Johns Hopkins Gazette: April 24, 1995

The Way I See It: On Visiting Bologna

By Dale Keiger

     I don't often envy people who are in their 20s. After all,
I've got a job in my chosen field, something many of them can't
find. I don't have to worry about a blind date showing up with
pierced body parts. I feel no fashion pressure to wear a ballcap
backwards, or shorts in February.

     But last month, after hanging out for a week at the Hopkins
Bologna Center, which is about to celebrate its 40th anniversary,
I found myself looking at the students there and thinking, You
guys are lucky. 

     The Bologna Center and I are about the same age. My knees
and back hurt; the center seems to be holding up just fine. It
resides in a four-story building on Via Belmeloro in the
picturesque old part of the city. It's close enough to the
University of Bologna for Italian students to wander down and
grab a sandwich at its first-floor coffee bar. The center lets
them do so, and also lets them use the library. It wants to be
part of the community, not an American enclave. It wants to
encourage cross-cultural mingling.

     Italians are great minglers, and the Americans I observed
seemed to have picked up the skill, mingling in the lobby, the
coffee bar and the little lounge at one of the stair landings.
This would, I think, please the late C. Grove Haines, founder of
the Bologna Center. A professor at the Nitze School for Advanced
International Studies, Haines founded the center in 1954 on the
sensible premise that anyone studying international relations
would profit from conducting some of that study abroad. Not
because the classes or teachers would be inherently better. The
point was to take students, especially Americans, and put them in
the midst of another culture, face-to-face with other smart
people who grew up with a different set of social, political and
cultural bearings.

     The center is big enough for diversity but small enough to
imbue its 150 or so students with a sense of camaraderie. Almost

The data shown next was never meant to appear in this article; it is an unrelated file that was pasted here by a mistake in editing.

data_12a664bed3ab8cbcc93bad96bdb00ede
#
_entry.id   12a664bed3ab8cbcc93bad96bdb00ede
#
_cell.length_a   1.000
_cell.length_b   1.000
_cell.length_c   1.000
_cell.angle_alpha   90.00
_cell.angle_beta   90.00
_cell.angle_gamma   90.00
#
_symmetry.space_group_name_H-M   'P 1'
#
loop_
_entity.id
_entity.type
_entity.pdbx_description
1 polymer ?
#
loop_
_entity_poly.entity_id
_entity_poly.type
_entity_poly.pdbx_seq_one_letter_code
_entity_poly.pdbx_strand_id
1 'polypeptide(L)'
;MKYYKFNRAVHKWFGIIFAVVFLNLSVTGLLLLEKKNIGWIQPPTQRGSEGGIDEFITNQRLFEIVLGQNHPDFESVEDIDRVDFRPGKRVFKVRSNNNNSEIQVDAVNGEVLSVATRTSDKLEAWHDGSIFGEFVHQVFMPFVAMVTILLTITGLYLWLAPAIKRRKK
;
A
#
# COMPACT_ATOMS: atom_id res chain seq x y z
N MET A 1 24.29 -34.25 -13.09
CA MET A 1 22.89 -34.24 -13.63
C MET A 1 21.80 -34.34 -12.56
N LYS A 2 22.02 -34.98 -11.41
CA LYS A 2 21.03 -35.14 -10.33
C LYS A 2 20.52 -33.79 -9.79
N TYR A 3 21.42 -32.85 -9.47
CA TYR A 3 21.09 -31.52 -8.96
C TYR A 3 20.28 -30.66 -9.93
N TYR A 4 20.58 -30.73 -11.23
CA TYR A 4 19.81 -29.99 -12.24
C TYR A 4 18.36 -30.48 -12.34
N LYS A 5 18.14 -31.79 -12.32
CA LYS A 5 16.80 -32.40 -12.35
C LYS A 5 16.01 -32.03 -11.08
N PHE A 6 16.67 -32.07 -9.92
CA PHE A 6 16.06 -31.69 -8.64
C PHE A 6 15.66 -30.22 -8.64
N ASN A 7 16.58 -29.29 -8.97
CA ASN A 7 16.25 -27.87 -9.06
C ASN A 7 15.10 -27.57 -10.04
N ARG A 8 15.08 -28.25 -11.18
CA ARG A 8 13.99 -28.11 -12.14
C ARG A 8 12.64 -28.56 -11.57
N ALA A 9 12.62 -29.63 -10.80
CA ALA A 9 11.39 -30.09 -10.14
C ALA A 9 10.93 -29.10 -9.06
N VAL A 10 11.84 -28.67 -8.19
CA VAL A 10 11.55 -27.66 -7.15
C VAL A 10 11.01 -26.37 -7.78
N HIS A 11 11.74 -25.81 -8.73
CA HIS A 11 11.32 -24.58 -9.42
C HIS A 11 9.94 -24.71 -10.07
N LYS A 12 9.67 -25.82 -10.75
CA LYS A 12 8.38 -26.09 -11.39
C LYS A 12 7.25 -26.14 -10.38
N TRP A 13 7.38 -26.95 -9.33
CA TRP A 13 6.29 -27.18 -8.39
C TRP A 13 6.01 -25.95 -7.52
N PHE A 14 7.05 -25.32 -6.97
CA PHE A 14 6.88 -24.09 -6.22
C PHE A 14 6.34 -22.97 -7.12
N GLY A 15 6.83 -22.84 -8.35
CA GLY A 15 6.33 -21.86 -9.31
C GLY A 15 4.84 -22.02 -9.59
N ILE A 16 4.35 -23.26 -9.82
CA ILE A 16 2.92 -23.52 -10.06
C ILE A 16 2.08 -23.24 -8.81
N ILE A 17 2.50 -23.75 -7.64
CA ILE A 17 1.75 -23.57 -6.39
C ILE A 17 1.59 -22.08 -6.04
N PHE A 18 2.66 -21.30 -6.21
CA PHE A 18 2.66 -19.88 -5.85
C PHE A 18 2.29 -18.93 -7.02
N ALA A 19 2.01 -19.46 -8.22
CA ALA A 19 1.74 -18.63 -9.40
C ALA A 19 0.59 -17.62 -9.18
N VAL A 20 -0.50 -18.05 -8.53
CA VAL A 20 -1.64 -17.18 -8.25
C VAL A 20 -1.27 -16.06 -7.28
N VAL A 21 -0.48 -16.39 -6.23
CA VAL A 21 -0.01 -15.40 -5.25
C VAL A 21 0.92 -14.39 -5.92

all of them will be in Bologna for only a single academic year.
It's a little like camp, but with a lot of homework and better

     I imagine many special friendships develop among the
students, relationships made poignant by the knowledge that after
nine months the Bologna experience ends. The class will reconvene
the next year at SAIS in Washington, but for the Americans, at
least, the bond that comes from being expatriates together surely
must be missing.

     Like almost every part of Hopkins, the center could use more
money. Its director, Robert Evans, explained to me that there is
little tradition in Europe of giving to educational institutions;
Europeans are used to state-supported education, not to writing
checks for the alma mater's boosters club. The center is just now
beginning to benefit from the generosity of alumni who have
reached retirement--remember, the first class matriculated in
'54, and those early classes were small. 

     The center badly needs to take in tuition dollars, but to
attract top students from outside the United States, it must
offer fellowships; if a European student can find a loan, says
Evans, chances are the interest rate would make it cheaper to
simply charge the whole thing on a VISA card, were that possible.
The computers in the center's library are functional, but
Jurassic compared to the Powerbooks and ThinkPads some of the
more fortunate students possess. Evans would like more space, but
real estate in Bologna is expensive.

     The director is an optimist, though. The center keeps
finding ways to raise its profile. While I was there, it hosted
the 13th Bologna-Claremont Monetary Conference, signing up four
Nobel laureates as panelists. The international pharmaceutical
concern CIBA-Geigy has just provided $400,000 to promote
international journalism. Bologna Center alumni make up a third
of the International Court of Justice. Other alums are
ambassadors, prominent foreign correspondents, international
business executives and members of major international agencies.
One, Charles Anson ('66), is press secretary to the queen of
England. It's hard to imagine a school so full of energy and
potent intellects not finding the means to prosper.

     Sitting in on classes, sipping aqua minerale in the coffee
bar, wandering through the porticoed streets of Bologna, I envied
anyone who had the opportunity to spend a year there. Not that
there aren't hardships. The first-run movies in the theaters are
all dubbed, and you just know the diner scenes in Pulp Fiction
lose something in translation. Students crossing the streets run
the constant risk of being flattened by Italian mopeds. Finding
the right cheese for tacos can be a problem (Gorgonzola? please).
Still, the American students I met seemed to be holding up well
under the strain.

     But then, they are young.
**Dale Keiger is senior writer for the Johns Hopkins Magazine.**

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